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A good start is vital to achieving a good finishing position in a yacht race. The start is one time when boats are in close proximity to one another, and a solid knowledge of the rules as well as good boat handling skills are necessary to be able to consistently achieve good starts. This article looks at the rules applicable at the start of a race and investigates how you can use the rules to best advantage.

The Racing Rules of Sailing turn on one minute prior to the start of the race. Boats which infringe the rules during this final minute are required to perform an alternative penalty as soon as possible. They do not have to wait until the starting signal has sounded.

There are 4 rules of Section A of Part 2 of the Racing Rules of Sailing which primarily dictate the movement of boats, with limitations on these movements provided by the rules of Section B.

Section A dictates that:

  • A boat on starboard tack has right of way over a boat on port tack
  • A windward boat must keep clear of a leeward boat
  • A boat clear astern must keep clear of a boat clear ahead and
  • A boat tacking must keep clear of a boat on a tack

There are limitations placed on right-of-way boats by Section B.

  1. If a boat on starboard encounters a boat on port, the starboard boat shall avoid contact if reasonably possible. The starboard boat does not have to commence keeping clear until it is obvious that the port boat is not keeping clear. (Rule 14 a)
  2. A right-of-way boat need not anticipate that the other boat will not keep clear. (Case 87)
  3. When a boat becomes overlapped to leeward from clear astern, the other boat must act promptly to keep clear. When she cannot do so in a seamanlike way, she has not been given sufficient room. (Case 24)
  4. A boat clear ahead need not anticipate her obligation to keep clear before being overlapped to leeward from clear astern.(Case 53)
  5. When a boat acquires right of way, she shall initially give the other boat room to keep clear, unless she acquires right of way because of the other boat’s actions. (Rule 15)
  6. When a right-of-way boat changes course, she shall give the other boat room to keep clear. (Rule 16.1)

The preamble to Section C of the rules (Rules at Marks and Obstructions) states that the Mark rounding rules are not applicable at a starting mark surrounded by navigable water. Therefore, a boat to windward is not entitled to mark room at a starting mark.


Rule 10: Starboard Tack has right of way

Under most circumstances, boats should plan to start the race on starboard tack.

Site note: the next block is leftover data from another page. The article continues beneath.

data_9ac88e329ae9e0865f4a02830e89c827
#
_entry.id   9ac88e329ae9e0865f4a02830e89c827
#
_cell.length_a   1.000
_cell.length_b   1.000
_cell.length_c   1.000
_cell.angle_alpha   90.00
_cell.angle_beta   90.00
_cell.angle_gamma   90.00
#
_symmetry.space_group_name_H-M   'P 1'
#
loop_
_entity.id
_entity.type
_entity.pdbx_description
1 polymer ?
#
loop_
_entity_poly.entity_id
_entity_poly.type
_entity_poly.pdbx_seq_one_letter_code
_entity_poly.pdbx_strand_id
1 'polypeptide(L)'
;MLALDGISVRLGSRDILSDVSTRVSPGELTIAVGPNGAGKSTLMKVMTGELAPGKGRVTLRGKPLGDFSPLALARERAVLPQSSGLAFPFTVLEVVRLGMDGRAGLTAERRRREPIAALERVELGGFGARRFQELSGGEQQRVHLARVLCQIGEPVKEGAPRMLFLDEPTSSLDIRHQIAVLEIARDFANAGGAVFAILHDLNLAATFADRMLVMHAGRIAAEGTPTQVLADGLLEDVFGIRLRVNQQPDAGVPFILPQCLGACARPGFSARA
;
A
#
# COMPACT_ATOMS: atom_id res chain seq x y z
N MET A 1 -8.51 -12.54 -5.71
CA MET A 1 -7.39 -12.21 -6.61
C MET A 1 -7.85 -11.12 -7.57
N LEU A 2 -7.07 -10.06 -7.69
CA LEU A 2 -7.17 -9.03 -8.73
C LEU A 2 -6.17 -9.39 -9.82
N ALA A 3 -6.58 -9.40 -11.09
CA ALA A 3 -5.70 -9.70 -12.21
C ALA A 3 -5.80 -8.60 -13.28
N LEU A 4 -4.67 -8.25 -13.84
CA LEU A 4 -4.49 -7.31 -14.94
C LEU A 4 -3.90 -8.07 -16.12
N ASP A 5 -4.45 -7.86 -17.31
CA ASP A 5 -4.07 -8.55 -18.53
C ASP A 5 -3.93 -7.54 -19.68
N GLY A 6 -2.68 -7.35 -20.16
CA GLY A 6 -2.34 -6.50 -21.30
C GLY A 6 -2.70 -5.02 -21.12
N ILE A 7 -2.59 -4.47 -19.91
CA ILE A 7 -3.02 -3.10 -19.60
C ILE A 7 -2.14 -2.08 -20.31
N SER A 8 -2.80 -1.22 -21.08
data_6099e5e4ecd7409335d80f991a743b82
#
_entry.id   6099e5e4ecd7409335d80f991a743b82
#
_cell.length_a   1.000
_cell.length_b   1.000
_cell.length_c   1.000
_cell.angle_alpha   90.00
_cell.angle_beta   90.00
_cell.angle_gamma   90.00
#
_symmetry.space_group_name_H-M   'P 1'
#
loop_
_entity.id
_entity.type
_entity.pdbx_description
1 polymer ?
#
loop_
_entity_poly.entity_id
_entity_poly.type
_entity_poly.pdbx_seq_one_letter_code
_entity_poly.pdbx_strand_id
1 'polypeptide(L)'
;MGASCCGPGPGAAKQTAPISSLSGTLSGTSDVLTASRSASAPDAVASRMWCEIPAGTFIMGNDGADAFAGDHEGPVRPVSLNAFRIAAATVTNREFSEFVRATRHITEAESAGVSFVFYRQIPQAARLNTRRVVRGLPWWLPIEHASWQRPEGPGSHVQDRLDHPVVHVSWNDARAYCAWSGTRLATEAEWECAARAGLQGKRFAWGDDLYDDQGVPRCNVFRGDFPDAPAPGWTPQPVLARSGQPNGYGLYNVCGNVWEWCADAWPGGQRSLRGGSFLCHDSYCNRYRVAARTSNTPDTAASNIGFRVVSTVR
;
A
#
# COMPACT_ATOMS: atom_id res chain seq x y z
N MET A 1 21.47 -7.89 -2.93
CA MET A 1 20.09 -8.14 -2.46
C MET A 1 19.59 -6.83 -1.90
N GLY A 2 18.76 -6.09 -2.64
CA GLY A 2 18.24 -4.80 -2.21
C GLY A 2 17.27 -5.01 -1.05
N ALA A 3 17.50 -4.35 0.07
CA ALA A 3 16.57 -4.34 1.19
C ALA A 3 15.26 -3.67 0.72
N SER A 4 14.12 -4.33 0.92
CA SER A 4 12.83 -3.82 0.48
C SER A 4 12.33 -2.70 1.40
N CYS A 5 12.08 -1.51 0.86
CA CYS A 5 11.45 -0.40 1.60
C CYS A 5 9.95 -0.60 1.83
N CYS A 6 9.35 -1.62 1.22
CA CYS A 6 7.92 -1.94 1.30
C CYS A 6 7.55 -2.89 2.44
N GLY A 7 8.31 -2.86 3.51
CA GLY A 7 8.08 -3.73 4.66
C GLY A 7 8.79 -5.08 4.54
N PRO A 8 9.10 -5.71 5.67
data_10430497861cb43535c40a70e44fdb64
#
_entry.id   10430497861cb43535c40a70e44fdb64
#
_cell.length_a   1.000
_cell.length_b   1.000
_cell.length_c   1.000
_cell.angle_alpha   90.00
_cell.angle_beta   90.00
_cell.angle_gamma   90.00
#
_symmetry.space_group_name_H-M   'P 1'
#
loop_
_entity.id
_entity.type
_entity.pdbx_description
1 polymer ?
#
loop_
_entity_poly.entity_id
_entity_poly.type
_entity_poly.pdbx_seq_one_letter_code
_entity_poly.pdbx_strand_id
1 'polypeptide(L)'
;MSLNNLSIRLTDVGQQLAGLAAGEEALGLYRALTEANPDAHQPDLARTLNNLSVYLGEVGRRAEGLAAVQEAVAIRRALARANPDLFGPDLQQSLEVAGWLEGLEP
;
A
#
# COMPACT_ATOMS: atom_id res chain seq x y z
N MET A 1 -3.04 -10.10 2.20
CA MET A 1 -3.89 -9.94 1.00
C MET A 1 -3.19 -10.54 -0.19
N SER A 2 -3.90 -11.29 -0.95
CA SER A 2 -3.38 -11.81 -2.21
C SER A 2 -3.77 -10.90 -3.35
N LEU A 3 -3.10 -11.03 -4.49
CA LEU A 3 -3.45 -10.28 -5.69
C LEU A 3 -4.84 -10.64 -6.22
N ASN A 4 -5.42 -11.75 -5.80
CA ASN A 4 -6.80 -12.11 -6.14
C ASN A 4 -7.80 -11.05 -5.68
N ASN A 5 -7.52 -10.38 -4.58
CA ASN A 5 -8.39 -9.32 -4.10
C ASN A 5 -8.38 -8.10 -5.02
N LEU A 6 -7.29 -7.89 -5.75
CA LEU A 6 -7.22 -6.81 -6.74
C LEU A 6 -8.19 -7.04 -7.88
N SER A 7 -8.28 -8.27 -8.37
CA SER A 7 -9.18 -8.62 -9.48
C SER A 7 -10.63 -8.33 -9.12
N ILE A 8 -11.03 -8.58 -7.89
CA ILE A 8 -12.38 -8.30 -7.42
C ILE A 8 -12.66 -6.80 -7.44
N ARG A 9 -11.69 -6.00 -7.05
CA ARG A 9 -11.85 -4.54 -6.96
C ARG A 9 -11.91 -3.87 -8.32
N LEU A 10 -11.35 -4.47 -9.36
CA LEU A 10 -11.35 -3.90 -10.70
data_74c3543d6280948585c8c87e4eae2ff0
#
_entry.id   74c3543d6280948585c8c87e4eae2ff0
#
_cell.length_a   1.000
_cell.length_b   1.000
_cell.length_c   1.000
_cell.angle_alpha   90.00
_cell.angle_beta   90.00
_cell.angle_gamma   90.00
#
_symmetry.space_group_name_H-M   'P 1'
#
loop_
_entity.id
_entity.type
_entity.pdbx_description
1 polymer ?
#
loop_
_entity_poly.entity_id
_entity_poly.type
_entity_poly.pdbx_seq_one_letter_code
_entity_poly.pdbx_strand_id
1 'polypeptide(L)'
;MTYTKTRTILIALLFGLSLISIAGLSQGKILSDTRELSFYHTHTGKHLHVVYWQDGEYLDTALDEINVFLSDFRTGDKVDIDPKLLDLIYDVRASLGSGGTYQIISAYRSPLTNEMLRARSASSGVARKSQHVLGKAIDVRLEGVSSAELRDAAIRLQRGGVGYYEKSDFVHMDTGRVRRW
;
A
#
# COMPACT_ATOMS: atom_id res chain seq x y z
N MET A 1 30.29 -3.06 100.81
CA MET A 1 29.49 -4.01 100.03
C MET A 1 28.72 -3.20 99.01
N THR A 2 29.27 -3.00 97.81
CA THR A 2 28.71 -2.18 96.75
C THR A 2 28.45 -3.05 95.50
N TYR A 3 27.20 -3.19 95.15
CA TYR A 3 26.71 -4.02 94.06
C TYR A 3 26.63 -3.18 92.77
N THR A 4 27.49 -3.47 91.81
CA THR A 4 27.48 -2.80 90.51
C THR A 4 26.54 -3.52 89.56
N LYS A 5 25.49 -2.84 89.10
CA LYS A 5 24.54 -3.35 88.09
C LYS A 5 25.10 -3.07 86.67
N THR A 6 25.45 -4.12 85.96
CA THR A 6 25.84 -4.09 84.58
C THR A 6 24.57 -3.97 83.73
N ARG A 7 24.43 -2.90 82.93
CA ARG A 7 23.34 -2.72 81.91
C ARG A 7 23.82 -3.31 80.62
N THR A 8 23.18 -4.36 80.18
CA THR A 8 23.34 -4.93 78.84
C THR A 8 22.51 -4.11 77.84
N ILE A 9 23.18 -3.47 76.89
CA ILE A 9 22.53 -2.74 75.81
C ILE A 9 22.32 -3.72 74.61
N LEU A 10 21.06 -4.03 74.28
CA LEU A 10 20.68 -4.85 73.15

The exception would be on a start line which is difficult to cross on starboard tack or one with a very heavy port end bias. Even in these situations, it can be safer to start on starboard but in a position to tack onto port either at the start, or very soon afterwards.

Rule 11: Windward boat keep clear

Many skippers make the mistake of sheeting their sails in with too much time remaining prior to the start. This builds boat speed and results in arriving at the start line too soon. At this point, skippers are reluctant to cross the start line and commence reaching along the line. They find themselves in a position to windward of other boats and in danger of a breach of Rule 11 (Windward boat:keep clear)

The skill to master is being able to time the sheeting in so that the boat hits the start line at full speed just as the start signal sounds. This takes lots of practice and experience to achieve regularly.

Some techniques which may be helpful:

  • Establish a position in the lead up to the start which places your boat ahead and to leeward of the fleet. Boats approaching from behind need to pass to windward (in which case they have to keep clear) or leeward (in which case they need to give you room to keep clear and you do not have to anticipate the overlap being established).
  • If you are able to hold boats to windward and create a hole to leeward, it gives you space to sail into just prior to the start to build boat speed. Timing the run into the space is a skill to practice.
  • Holding the boat in position can be achieved using the sheets to pull the sails in until the leech of the main just catches some wind and holds the boat in the direction you wish, without generating any forward movement.
  • A skill to practice is sailing your boat really slowly. If you can control your boat at slow speed and hold a good position then accelerate, it will help you get good starts. Takes practice though!